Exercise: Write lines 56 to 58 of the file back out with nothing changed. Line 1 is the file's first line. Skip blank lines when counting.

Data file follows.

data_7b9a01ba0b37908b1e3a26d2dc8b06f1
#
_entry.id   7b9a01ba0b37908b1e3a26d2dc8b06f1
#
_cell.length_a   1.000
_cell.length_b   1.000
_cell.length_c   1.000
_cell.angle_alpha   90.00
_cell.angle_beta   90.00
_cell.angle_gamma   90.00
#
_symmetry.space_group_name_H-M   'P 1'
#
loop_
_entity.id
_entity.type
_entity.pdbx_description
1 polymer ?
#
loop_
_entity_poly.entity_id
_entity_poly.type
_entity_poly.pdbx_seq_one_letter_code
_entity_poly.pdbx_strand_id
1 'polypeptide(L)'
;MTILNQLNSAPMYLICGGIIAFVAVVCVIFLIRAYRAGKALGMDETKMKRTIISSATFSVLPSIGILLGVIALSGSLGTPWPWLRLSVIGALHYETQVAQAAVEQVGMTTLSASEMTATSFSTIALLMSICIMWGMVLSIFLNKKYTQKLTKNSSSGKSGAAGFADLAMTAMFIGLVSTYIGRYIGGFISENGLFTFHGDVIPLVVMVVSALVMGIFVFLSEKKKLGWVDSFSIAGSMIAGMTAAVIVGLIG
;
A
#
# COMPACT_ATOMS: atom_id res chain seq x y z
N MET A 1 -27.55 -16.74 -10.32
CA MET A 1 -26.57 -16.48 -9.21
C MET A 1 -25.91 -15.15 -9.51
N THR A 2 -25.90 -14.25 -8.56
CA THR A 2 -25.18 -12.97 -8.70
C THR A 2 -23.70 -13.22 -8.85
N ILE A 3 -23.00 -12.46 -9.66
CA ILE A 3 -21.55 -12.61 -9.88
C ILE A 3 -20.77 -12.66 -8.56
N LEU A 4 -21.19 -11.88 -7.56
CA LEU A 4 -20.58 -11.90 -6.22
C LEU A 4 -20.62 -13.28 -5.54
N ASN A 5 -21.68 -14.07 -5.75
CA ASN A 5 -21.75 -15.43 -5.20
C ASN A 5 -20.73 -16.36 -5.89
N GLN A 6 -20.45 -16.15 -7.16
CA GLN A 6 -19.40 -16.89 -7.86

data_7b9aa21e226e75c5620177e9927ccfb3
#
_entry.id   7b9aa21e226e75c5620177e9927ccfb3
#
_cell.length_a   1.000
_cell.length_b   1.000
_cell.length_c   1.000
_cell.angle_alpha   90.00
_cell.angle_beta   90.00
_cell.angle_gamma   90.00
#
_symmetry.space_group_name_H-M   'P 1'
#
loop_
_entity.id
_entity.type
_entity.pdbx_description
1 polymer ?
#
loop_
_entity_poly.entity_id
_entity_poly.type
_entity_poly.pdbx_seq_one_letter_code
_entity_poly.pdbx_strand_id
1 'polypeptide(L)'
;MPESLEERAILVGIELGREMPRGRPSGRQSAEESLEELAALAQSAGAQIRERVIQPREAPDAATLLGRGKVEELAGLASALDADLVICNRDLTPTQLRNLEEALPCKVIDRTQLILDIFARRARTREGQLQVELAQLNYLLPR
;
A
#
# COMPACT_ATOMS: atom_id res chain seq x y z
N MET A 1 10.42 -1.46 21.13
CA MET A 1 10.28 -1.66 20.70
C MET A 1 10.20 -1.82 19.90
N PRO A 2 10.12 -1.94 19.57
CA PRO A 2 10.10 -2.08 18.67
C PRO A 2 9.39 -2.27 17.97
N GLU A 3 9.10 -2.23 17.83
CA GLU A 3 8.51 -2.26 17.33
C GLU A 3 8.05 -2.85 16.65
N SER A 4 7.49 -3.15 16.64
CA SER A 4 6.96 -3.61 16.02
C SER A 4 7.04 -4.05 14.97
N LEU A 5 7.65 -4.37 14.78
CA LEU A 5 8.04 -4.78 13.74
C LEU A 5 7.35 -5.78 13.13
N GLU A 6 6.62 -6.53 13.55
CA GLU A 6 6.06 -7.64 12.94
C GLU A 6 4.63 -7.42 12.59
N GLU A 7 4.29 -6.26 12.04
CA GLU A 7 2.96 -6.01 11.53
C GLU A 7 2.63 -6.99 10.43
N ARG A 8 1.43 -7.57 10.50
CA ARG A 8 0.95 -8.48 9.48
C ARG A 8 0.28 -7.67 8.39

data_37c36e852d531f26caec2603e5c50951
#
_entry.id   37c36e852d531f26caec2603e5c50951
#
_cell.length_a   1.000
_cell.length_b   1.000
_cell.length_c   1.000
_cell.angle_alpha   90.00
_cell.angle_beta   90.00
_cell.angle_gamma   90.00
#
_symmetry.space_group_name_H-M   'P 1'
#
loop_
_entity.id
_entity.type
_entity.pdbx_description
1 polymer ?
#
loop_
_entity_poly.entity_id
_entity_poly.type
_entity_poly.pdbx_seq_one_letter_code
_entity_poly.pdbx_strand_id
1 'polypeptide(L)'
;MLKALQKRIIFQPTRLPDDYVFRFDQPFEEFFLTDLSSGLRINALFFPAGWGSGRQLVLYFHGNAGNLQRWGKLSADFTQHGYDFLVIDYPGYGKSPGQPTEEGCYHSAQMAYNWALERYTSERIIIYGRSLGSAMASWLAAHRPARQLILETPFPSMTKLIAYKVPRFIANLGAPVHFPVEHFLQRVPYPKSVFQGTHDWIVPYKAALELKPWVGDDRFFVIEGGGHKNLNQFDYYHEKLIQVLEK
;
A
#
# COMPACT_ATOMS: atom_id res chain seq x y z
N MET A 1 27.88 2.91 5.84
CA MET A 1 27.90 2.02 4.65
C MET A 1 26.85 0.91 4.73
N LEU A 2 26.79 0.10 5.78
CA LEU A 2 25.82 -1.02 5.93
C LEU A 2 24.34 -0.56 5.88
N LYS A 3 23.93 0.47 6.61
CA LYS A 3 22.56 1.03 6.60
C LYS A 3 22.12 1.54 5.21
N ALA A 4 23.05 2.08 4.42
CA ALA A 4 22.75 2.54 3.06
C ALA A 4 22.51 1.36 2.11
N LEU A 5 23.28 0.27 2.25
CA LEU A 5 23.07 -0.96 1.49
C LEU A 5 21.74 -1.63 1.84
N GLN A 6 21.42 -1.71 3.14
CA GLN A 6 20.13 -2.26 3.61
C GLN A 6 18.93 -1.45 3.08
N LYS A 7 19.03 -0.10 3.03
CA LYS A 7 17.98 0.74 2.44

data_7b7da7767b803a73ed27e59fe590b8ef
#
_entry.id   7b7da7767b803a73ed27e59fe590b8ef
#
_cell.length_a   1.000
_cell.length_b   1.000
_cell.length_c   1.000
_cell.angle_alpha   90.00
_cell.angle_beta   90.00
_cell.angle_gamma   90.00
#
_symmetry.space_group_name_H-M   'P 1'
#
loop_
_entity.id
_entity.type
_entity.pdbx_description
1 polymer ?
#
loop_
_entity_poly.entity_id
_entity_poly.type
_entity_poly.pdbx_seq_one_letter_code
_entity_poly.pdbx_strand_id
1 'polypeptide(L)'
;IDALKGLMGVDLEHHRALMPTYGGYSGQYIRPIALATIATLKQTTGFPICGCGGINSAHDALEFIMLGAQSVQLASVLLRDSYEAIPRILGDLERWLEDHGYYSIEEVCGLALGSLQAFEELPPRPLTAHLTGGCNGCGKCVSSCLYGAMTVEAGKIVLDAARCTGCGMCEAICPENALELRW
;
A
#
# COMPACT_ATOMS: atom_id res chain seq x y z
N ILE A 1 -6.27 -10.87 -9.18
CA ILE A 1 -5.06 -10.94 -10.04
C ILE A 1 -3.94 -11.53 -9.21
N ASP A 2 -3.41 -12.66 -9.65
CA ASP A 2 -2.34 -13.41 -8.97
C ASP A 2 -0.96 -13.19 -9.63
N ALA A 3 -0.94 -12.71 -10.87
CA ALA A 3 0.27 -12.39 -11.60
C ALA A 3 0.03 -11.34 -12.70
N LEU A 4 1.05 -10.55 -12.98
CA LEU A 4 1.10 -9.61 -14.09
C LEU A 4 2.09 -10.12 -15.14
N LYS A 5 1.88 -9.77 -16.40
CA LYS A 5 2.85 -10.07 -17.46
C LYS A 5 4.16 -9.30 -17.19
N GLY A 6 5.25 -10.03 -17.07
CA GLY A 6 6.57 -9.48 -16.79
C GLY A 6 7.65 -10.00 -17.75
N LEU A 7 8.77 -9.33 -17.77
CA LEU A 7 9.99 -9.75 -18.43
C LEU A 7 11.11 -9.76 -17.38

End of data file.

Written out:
_cell.angle_beta   90.00
_cell.angle_gamma   90.00
#